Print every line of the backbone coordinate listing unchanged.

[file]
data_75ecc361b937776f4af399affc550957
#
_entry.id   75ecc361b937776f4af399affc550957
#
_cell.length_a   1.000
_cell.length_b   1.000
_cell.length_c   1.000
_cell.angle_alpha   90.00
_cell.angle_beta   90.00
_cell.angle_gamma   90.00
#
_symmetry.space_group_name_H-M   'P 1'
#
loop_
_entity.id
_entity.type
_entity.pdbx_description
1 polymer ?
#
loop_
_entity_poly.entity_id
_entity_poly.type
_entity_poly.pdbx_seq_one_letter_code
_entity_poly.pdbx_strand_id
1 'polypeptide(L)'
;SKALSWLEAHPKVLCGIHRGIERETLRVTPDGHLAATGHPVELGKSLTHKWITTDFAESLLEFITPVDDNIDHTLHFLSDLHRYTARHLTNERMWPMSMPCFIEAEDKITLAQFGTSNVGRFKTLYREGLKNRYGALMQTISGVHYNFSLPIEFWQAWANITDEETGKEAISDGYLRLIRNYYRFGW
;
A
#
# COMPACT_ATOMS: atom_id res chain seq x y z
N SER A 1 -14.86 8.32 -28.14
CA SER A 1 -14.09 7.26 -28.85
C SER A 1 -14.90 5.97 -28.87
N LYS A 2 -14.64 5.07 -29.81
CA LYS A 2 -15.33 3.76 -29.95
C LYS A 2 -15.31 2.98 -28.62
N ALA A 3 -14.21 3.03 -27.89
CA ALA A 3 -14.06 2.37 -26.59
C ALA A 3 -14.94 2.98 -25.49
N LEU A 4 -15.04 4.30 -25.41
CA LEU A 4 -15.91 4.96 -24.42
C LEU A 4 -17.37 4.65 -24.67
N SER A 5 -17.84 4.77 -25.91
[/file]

data_75ecc361b937776f4af399affc550957
#
_entry.id   75ecc361b937776f4af399affc550957
#
_cell.length_a   1.000
_cell.length_b   1.000
_cell.length_c   1.000
_cell.angle_alpha   90.00
_cell.angle_beta   90.00
_cell.angle_gamma   90.00
#
_symmetry.space_group_name_H-M   'P 1'
#
loop_
_entity.id
_entity.type
_entity.pdbx_description
1 polymer ?
#
loop_
_entity_poly.entity_id
_entity_poly.type
_entity_poly.pdbx_seq_one_letter_code
_entity_poly.pdbx_strand_id
1 'polypeptide(L)'
;SKALSWLEAHPKVLCGIHRGIERETLRVTPDGHLAATGHPVELGKSLTHKWITTDFAESLLEFITPVDDNIDHTLHFLSDLHRYTARHLTNERMWPMSMPCFIEAEDKITLAQFGTSNVGRFKTLYREGLKNRYGALMQTISGVHYNFSLPIEFWQAWANITDEETGKEAISDGYLRLIRNYYRFGW
;
A
#
# COMPACT_ATOMS: atom_id res chain seq x y z
N SER A 1 -14.86 8.32 -28.14
CA SER A 1 -14.09 7.26 -28.85
C SER A 1 -14.90 5.97 -28.87
N LYS A 2 -14.64 5.07 -29.81
CA LYS A 2 -15.33 3.76 -29.95
C LYS A 2 -15.31 2.98 -28.62
N ALA A 3 -14.21 3.03 -27.89
CA ALA A 3 -14.06 2.37 -26.59
C ALA A 3 -14.94 2.98 -25.49
N LEU A 4 -15.04 4.30 -25.41
CA LEU A 4 -15.91 4.96 -24.42
C LEU A 4 -17.37 4.65 -24.67
N SER A 5 -17.84 4.77 -25.91